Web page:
Rachel Quarry, her inspiring story and her illustrations

Our Illustrating Children’s Books Diploma tutor Maggy Roberts sent me an email from Rachel Quarry, one of her students, letting us know about an illustration competition she and 6 other illustrators had entered and won. I asked Rachel if she would write about it for our college news blog and she has very kindly send the text and illustrations below. We hope you enjoy reading and viewing Rachel’s wonderful artwork!

I am a student on the diploma course in Children’s Book Illustration. Although my background is in languages and finance, I have been interested in painting and drawing for many years and wanted to take a BA degree in Illustration. However, work and family commitments meant it was difficult to get to college every day, so I was thrilled to discover that this home study diploma was available.

Last year a writer friend of mine told me about a new Illustration competition called ‘Undiscovered Voices’ run by the SCBWI (Society of Children’s Book Writers and Illustrators).  The competition was open to all unpublished illustrators, and the brief was to create a black and white illustration to the theme of ‘Undiscovered Voices’ to accompany an anthology of children’s stories aimed at the 7+ market.  Among the judges were a children’s publisher, a children’s book agent, and Nick Sharratt the illustrator.

I had recently written my own children’s story about a baboon who loves to sing, and this inspired me to create a picture of a singing baboon for the competition.  A few months later, to my surprise and delight, I received an email telling me that my picture was one of six winning entries.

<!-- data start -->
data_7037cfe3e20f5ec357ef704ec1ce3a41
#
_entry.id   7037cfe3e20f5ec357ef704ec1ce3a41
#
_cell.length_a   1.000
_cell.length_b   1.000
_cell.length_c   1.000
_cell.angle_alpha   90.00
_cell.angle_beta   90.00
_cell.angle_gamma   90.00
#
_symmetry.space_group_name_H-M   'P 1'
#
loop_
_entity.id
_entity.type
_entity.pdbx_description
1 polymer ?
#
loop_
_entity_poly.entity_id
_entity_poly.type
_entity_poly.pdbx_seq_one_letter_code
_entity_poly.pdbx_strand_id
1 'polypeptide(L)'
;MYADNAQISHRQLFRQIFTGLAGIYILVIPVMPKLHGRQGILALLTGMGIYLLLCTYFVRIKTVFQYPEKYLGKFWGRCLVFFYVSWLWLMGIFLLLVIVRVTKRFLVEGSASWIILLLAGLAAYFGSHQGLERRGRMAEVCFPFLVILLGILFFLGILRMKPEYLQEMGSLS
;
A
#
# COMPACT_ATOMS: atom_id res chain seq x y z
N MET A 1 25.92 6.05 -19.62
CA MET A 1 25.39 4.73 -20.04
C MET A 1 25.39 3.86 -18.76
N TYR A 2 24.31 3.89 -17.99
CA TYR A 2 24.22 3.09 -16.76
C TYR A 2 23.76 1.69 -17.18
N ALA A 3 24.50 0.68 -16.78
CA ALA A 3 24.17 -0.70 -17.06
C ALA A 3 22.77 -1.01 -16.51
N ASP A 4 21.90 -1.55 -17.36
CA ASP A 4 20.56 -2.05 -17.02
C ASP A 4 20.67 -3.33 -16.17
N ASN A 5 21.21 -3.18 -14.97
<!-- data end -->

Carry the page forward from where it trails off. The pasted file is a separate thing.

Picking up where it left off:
In January the six winners were invited to a portfolio workshop to prepare ourselves for the launch party, where we would get the chance to meet art directors and illustration agents and show them our work.  I learned a huge amount – how to select and arrange pieces for a portfolio, and what art agents and directors look for.  The judging team seized on a couple of black and white exercises that I had done for this diploma course, and told me to create more like it.

I spent a busy month creating three new black and white pieces, adding the final touches to other pieces of artwork, building a website and designing my own business card.  The launch party at the beginning of February was both daunting and exciting. 200 book agents and publishers had been sent a copy of the anthology and were invited to the event. Unfortunately the event clashed with a major MA Illustration show, and it seemed that most art directors and agents had gone to that, so we didn’t get as much exposure as we had hoped.  However, I did talk to one art director who was very encouraging and gave me some good advice.

I am looking forward to building up my portfolio on this diploma course. I am about to embark on my third project.  I have hugely enjoyed working on the first two and been very grateful for Maggy’s encouraging and insightful feedback.

Anyone who is interested in entering the second ‘Undiscovered Voices’ competition should keep an eye out for the announcement on www.scbwi.org early in 2013. Good luck!

Rachel Quarry – Illustrating Children’s Books Diploma (D6)

Rachel’s Illustrations:

1 – Winning illustration for ‘Undiscovered Voices’ competition

2 – Diploma course character exercise

3 – Diploma course texture exercise

4 – Baboons laughing

5 – Archie’s pushchair

6 – My business card

7  Undiscovered Voices photo

Maggy’s Recommendation for our Children’s illustration Students…

Our Children’s Illustration Tutor would like to recommend the book below to all of our students….